Fiber optic cable termination, the process of installing a connector onto the ends of a cable, is the single most important step for successful fiber optic infrastructure performance. Here’s why:
There are two termination options used in today’s market. The first is field termination, which consists of securing the connection on-site. The other is factory termination or pre-termination, in which the fiber arrives on-site with the connectors attached and ready to install.
Determining which connection process type is best for your project requires weighing several pros and cons. But it’s important to first understand why quality connections are so critical.
The termination’s first priority is to minimize insertion loss (IL) and return loss (RL). IL is critical in all applications. RL is most critical in singlemode applications and additional testing is required to measure results. Both types of loss are caused by numerous factors, such as the connector’s end-face geometry, end-face contamination, or sloppy installation processes.
This method is popular in networks such as campus environments, remote medical, and K-12 educational facilities. This method enables the user to determine fiber lengths on-site and allows flexibility for cutting at the exact point needed.
Connectors are added in the field with specialized tools and consumable kits. They can be chosen as needed by either the brand or style of connector favored by the installer or end-user.
There are three current methods to field terminate:
With the luxury of proper planning, factory terminated cables are more cost-effective, better performing, and more reliable than field-termination cables. Shipped from the factory in pre-measured lengths, cables arrive with the fiber optic connectors already installed with factory precision and consistency, meeting standards’ guidelines and required loss measurements.
This method is popular with financial institutions, healthcare, and transportation organizations where data speed and reliability is critical.
When utilizing a factory-installed fiber optic connector, the geometry of the glass is cut and cleaved consistently, polishing is automated, and the epoxy is set and cured to proper specifications. This achieves the proper fiber geometries critical to performance.
There will be few material blemishes, smudges, or contamination on the cable end connector, thereby promoting lower insertion loss. The factory also maintains quality assurance inspections for the polish, connection quality, and final insertion loss, utilizing the latest calibrated high-end test equipment before any cable is shipped.
Pre-terminated cable connectorized ends are inherently higher quality and provide more reliable and consistent performance than field termination. But the size of bulk created by the connector ends and small diameter cable conduits mean that pre-terminated applications are sometimes limited.
Without question, the best applications for factory-terminated cables are in data centers, network rooms, or in any smaller data transmission areas. Cabling in these areas is usually run overhead or underneath the floors in/on a basket tray, ladder, or fiber runners.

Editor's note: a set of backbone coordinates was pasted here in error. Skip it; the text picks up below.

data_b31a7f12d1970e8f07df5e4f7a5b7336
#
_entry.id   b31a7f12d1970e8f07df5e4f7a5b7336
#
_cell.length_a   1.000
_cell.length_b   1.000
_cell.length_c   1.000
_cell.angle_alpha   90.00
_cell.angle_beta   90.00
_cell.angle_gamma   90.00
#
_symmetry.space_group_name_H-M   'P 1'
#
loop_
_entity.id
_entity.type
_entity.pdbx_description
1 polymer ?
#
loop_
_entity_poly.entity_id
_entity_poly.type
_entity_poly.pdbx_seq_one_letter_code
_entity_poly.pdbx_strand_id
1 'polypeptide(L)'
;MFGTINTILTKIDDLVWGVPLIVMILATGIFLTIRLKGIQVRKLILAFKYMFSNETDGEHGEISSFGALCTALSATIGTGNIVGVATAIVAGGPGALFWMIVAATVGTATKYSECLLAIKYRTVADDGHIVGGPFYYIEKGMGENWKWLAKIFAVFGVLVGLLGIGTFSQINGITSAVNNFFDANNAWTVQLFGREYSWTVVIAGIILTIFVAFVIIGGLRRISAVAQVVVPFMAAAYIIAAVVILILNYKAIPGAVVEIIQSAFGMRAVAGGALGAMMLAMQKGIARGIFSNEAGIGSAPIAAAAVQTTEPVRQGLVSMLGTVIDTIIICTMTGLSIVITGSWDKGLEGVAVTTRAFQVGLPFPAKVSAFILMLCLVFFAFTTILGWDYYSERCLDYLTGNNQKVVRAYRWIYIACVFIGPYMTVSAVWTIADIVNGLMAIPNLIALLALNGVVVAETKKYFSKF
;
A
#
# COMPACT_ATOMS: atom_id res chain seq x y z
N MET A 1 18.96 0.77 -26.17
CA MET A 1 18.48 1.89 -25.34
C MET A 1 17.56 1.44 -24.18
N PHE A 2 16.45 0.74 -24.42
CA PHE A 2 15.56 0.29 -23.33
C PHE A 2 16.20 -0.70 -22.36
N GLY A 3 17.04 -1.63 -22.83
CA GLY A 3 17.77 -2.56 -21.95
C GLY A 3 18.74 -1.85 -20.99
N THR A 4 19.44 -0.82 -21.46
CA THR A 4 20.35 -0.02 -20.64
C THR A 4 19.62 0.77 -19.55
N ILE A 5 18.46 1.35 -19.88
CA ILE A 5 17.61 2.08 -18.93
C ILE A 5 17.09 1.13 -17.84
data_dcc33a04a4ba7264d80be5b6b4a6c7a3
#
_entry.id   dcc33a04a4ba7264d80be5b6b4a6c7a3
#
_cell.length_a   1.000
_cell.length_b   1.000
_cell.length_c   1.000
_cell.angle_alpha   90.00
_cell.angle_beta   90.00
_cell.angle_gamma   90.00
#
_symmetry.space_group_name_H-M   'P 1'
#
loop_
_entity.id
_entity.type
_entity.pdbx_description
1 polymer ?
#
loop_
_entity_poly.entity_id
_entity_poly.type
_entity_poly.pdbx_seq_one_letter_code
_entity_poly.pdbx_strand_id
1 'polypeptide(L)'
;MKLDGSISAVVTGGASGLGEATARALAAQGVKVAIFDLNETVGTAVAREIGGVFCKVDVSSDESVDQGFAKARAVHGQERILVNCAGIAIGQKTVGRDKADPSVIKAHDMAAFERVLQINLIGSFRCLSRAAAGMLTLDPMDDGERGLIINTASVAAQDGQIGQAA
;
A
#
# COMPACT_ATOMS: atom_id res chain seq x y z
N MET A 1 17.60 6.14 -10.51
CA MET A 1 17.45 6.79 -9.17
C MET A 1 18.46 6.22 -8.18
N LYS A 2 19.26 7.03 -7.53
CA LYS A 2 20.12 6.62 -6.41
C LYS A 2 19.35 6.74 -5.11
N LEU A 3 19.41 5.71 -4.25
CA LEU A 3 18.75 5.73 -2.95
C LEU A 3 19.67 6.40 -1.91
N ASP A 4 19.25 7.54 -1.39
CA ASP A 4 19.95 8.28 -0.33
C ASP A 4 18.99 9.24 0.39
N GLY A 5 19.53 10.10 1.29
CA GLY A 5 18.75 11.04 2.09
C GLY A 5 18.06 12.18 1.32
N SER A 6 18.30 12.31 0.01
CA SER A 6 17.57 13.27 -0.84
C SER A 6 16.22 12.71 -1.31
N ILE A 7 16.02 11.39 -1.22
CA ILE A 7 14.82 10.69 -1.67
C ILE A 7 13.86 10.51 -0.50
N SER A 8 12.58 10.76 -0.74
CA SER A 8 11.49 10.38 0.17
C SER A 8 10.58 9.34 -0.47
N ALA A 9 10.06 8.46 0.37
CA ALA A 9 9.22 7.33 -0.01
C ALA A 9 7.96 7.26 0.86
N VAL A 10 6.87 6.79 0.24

These conveyances average 6-inch minimum width and three to six inches height. This is more than adequate to allow easy laying or running of pre-terminated cabling. The lower dB loss generally provided by this controlled end-capping will contribute to the ROI in high-end hardware meeting its deliverables at high-speeds.
Field terminated cables are best used when installation of the fiber is over very long distances, through small diameter or shared space conduits, or other paths not easily measured. Field terminated cables provide more flexibility in these scenarios and pre-terminated cable connectors can be damaged with long or awkward pulls.
Since termination cost is relatively static, in longer cables there is more equity in the bulk cable than in the pre-terminated end. In this case, field termination makes more sense in order to avoid the potential cost of having to deinstall, then reinstall or field repair the cables due to connection issues.
Selecting one or the other depends on the characteristics of the location, environment, or application. If possible, the user should seek the advice of an expert in the field for best practices in managing conduits and expected results. Factors such as environmental conditions, exact length, difficulty or path of pulls, and budgeting, affect the decision.
With the significant growth and constant change in data centers, factory terminated fiber has become the choice for most data centers. Improvement in planning methods and deployment techniques, combined with high demand for increased bandwidth across all connections, has made field termination relatively obsolete in this space. Field termination is typically used only when the use of factory terminated product is restricted by distance or significant installation obstacles.